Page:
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America’s Energy Security Blanket
Ed Crooks, Financial Times
The scene of the exploitation of the developed’s world’s biggest oil resource is like some dystopian fantasy. Vast pits are carved out of the forest, where machines toil day and night taking hundred-tonne bites out of the earth. Mist rises from sluggish lakes of polluted water and great columns of steam rise into the air.
The process of turning Canada into an energy superpower is an awe-inspiring, but disturbing, sight.
In recent months there has been a renewed surge of interest in the oil sands by international companies. But campaigners are raising the alarm about the environmental damage being caused and they hope to get the issue on to the agenda of the summit of the Group of 8 leaders in Germany next month.
The resource potential of the oil sands is enormous; with 174bn barrels thought to be recoverable using existing technology, the known reserves are exceeded only by Saudi Arabia. The companies operating there have investment plans that imply a rapid increase in the rate at which that potential is realised.
(21 May 2007)
Contributor Alfred Nassim writes:
Peak oil in inferred – why else would America need a “blanket”?
Ottawa denies possible buyout of Mackenzie Valley pipeline
Indian and Northern Affairs Minister Jim Prentice denied reports that said the federal government is eyeing a stake in the massive Mackenzie Valley natural gas pipeline project.
“No, it’s erroneous, that is not happening,” Prentice told CBC News on Friday.
“It’s not an option that I am looking at as minister. Plan A or Plan B or any plan has to be a free enterprise-based model for the Mackenzie Valley pipeline.”
Published reports Friday in the National Post, citing anonymous sources, indicated Ottawa is looking at buying out a consortium led by Imperial Oil.
(18 May 2007)
Clean water, clean hands
Mary King, Trinidad and Tobago Express
Our economic development policy should be constrained by the philosophy of having a light environmental footprint in the world and using just enough resources to ensure equity and sufficient prosperity for all. This raises the question as to what is the immediate optimum use for our natural resources. The energy sector provides both directly (earning foreign exchange) and indirectly (the on-shore multiplier) the wherewithal that supports the existing economy. The current earnings from the energy sector have to provide us with the major means to live and the finance to transform the on-shore economy.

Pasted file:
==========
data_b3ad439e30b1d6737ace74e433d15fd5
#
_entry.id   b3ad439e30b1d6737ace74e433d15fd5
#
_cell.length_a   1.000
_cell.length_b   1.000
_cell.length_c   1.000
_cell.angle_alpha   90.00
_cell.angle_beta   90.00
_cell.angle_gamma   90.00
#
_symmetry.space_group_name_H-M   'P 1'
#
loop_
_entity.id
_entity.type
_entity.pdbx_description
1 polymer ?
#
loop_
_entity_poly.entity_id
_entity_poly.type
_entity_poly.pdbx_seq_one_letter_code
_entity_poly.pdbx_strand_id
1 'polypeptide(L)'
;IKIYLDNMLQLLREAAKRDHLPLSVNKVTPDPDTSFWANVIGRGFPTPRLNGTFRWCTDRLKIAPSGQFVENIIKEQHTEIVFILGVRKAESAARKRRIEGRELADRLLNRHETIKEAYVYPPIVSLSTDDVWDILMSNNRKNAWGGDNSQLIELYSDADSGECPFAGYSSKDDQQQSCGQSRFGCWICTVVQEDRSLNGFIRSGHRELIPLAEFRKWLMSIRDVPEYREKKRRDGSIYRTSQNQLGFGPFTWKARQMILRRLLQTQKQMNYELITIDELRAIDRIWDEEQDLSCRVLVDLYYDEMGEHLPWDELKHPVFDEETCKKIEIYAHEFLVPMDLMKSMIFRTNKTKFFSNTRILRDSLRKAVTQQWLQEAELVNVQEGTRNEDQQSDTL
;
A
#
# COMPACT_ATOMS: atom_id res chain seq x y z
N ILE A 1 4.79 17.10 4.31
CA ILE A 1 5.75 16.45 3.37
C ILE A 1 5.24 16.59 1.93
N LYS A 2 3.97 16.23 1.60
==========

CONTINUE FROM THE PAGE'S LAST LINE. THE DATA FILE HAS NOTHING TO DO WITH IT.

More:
The Government is spending earnings from high energy prices and increasing production too quickly, with the attendant pressures on inflation and the other Dutch disease symptoms. We have again been warned by the Governor of the Central Bank about this profligate spending. However, the Government and the IMF see development incorrectly as growth in our GDP, i.e. more and more spending of energy sector earnings and more rapid drawdown of our limited and depleting energy reserves.
Can we at any time close off the spigot and reduce the drawdown, control the rate at which we earn foreign exchange from the sector and also reduce our green house gas production? T&T has had little financial resources of its own in order to exploit its natural resources. Hence, it turned to foreign direct investment. The original exploration/production contracts gave these companies the sole right to do what they chose with the oil/gas they found after paying for these rights.
…An opposing view is to transfer as much of our resources as possible into foreign exchange now that the prices are high, save a substantial part of it as assets and live on the interest (Friedman Principle). However, the world is nearing Peak Oil and the days of oil at US$10 per barrel are gone for the foreseeable future. Further, the rapid drawdown of our reserves robs our progeny of this increasingly scarce heritage and violates the philosophy of having a light environmental footprint as we feed the resource hungry north.
…This approach to saving is in direct contrast to the Stabilisation and Heritage Fund in which we save the “error” that the Government makes in underestimating energy prices. The money we obtain from the energy sector is to improve our socio-economic development, to provide equity and sufficient prosperity for all. It is not to create the traffic mess we are in at the moment, aggravated by the centralisation of the Government’s buildings, or the Tarouba Stadium or the Prime Minister’s house or the dramatic waste of resources highlighted in the recent Auditor General’ report. As I wrote in my article (Express, July 17, 2006)
..our development priorities at this stage should be, clean water, clean houses, clean clothes, reliable power, good transportation and, of importance given our depreciating corruption index, clean hands
. I would add good health and reasonably priced food’.
(21 May 2007)